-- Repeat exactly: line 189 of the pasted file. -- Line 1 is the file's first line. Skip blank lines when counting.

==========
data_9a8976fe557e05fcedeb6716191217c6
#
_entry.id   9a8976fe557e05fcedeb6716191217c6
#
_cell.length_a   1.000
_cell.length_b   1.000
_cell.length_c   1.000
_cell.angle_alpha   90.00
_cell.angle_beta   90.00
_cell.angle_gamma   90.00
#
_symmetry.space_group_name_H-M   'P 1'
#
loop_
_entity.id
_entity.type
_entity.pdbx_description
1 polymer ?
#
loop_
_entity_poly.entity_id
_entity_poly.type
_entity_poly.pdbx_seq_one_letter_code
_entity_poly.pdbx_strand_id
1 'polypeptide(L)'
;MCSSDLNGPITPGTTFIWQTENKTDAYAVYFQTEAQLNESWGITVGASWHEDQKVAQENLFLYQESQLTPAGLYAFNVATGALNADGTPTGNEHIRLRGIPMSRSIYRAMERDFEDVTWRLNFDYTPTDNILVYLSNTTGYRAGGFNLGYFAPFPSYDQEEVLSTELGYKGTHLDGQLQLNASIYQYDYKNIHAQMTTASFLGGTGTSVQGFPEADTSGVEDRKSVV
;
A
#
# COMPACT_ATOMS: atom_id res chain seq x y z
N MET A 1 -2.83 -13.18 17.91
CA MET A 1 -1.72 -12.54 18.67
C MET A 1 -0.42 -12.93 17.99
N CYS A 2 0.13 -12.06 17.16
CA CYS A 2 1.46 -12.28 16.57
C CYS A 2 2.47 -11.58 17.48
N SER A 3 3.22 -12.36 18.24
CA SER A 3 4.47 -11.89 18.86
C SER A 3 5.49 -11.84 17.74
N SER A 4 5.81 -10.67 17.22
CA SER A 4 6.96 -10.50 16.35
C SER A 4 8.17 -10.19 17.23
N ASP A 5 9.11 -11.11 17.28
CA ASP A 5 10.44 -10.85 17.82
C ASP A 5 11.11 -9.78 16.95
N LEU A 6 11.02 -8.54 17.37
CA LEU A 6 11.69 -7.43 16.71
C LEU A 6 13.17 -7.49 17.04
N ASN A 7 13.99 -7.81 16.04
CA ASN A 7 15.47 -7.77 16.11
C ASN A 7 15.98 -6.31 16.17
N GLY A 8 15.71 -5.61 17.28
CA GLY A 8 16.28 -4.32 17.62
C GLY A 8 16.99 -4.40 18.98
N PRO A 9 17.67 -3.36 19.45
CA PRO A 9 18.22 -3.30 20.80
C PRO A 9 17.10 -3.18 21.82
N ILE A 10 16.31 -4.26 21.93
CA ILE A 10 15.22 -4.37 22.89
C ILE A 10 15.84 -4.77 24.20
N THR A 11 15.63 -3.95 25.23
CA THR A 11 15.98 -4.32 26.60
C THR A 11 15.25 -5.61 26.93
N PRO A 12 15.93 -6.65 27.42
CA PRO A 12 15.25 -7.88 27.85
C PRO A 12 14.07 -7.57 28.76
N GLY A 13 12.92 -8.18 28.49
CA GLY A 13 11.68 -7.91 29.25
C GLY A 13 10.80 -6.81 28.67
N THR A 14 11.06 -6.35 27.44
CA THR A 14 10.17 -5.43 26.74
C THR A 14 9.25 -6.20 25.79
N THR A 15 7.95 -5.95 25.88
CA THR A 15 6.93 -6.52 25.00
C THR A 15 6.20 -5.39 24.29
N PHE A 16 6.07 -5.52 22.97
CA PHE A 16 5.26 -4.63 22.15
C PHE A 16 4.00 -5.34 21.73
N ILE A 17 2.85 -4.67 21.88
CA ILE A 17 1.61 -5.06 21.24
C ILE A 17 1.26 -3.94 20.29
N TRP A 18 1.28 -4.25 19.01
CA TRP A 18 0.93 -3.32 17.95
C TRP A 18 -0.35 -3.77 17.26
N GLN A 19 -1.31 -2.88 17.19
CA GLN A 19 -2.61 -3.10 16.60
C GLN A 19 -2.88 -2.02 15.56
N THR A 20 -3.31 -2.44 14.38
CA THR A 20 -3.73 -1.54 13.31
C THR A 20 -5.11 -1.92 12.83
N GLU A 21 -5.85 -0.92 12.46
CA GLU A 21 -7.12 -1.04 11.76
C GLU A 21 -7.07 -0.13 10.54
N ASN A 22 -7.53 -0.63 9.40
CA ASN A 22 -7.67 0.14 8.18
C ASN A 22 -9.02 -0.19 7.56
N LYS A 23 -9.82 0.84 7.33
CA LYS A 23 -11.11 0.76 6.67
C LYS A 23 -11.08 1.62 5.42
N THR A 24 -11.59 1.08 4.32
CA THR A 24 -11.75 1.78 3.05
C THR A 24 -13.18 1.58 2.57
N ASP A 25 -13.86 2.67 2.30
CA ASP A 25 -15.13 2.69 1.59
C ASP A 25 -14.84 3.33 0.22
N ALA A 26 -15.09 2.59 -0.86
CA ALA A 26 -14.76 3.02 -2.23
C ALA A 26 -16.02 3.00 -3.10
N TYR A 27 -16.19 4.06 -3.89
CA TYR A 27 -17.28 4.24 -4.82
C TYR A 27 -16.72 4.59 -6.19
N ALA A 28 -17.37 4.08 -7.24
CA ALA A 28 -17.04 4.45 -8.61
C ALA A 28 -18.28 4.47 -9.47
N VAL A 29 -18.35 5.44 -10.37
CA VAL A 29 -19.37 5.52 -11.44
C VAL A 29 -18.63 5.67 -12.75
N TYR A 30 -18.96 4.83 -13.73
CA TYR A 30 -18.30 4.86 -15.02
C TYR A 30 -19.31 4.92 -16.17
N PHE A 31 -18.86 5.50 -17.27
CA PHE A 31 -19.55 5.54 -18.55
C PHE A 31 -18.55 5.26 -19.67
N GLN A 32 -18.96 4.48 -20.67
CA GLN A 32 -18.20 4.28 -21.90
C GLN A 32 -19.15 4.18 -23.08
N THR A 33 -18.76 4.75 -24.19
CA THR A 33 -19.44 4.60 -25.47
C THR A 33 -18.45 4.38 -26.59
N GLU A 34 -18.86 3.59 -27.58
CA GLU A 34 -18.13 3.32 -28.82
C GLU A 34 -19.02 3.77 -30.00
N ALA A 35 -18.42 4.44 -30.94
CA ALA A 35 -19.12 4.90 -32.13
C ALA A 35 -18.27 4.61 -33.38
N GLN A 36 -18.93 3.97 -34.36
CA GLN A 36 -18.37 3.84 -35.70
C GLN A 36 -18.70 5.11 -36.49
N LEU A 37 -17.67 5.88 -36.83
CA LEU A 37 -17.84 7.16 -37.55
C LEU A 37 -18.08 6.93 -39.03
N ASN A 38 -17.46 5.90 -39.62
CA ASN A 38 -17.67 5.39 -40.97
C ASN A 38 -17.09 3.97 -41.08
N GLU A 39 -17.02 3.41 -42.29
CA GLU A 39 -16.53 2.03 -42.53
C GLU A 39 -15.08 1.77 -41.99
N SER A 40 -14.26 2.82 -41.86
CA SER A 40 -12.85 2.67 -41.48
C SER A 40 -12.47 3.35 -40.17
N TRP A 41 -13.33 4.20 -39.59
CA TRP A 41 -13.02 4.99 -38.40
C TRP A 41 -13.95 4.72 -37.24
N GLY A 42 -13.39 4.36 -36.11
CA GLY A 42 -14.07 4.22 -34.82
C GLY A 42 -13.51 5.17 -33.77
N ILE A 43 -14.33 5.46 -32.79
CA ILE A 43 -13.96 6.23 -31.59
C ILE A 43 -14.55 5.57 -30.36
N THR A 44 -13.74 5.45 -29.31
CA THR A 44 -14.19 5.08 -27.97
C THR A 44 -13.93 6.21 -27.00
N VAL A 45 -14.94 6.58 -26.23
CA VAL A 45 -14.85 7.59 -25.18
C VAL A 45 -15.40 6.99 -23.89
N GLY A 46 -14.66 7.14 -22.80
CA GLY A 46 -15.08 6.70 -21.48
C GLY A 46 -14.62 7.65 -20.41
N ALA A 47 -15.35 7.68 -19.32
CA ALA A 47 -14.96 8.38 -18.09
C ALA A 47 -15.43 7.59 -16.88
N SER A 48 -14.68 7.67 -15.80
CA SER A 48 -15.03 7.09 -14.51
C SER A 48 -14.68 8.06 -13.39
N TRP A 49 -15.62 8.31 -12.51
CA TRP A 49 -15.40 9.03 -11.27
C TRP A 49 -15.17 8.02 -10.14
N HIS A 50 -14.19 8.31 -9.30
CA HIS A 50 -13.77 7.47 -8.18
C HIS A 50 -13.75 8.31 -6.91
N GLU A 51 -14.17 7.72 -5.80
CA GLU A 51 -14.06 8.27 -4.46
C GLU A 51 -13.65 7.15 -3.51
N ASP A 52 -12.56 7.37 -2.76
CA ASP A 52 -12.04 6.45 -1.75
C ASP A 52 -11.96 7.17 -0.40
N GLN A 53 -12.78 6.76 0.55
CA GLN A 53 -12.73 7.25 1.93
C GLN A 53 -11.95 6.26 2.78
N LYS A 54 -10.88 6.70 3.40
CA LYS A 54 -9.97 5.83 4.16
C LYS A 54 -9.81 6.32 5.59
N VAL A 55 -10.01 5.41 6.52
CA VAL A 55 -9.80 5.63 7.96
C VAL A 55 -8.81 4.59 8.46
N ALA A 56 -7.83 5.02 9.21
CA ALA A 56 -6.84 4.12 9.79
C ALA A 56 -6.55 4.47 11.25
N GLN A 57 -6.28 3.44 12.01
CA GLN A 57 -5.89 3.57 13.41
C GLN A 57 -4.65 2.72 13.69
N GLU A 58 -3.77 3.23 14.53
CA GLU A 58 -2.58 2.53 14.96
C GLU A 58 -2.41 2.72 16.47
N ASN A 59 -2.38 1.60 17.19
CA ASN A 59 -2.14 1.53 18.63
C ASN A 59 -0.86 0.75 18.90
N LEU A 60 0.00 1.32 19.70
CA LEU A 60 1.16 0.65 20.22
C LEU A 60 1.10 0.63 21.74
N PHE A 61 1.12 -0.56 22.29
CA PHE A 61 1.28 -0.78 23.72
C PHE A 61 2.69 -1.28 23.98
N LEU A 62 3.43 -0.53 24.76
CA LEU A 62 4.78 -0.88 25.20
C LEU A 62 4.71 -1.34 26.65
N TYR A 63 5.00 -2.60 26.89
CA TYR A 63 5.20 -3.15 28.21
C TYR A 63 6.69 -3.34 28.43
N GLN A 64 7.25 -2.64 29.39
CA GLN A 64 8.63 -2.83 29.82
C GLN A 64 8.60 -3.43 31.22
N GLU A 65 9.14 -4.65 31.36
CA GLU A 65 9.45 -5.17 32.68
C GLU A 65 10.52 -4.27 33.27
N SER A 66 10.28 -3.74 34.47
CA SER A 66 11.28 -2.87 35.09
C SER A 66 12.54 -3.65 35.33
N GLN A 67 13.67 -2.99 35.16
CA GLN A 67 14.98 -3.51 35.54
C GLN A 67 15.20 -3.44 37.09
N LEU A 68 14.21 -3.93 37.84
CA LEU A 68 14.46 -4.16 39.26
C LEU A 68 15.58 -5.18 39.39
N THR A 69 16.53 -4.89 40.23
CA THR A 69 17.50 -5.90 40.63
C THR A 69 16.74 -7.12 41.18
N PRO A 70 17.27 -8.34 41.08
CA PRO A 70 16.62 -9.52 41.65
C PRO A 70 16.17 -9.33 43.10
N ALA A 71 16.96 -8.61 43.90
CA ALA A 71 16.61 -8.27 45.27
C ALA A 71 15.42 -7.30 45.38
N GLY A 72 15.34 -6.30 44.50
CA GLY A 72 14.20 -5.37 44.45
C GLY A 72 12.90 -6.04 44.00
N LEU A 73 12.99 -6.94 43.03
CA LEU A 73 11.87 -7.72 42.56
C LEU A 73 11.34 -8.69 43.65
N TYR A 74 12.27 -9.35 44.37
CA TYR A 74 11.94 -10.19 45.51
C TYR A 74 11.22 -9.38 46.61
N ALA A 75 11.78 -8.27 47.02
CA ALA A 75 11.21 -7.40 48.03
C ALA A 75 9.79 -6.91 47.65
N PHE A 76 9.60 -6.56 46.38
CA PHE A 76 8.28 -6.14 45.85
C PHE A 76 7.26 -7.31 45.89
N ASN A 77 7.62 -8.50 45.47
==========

C GLN A 53 -11.95 6.26 2.78